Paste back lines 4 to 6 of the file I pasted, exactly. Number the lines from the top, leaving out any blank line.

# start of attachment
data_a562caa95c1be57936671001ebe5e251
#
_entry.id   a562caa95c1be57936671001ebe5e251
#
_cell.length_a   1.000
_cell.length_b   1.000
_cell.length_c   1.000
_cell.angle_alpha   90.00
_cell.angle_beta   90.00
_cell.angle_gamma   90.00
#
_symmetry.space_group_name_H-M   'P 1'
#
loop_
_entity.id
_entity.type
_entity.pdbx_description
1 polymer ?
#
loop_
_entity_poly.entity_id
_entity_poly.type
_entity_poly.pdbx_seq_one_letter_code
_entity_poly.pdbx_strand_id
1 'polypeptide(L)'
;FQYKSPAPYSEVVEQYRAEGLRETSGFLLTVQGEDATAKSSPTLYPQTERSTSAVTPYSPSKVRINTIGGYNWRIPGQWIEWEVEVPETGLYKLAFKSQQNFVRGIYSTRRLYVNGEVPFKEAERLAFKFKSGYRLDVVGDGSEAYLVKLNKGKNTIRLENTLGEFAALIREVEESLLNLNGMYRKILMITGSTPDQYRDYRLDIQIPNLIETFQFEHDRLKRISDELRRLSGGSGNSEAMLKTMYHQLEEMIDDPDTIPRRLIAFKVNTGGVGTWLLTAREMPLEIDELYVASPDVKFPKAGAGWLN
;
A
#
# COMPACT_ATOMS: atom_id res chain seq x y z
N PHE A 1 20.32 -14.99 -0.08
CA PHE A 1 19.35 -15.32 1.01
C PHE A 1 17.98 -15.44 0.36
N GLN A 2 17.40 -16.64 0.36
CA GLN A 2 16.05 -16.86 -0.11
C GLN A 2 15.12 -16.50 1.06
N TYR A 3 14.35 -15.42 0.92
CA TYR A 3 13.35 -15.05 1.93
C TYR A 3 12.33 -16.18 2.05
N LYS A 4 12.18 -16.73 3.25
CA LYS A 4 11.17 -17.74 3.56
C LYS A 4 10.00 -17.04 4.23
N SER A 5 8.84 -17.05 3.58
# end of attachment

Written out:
#
_cell.length_a   1.000
_cell.length_b   1.000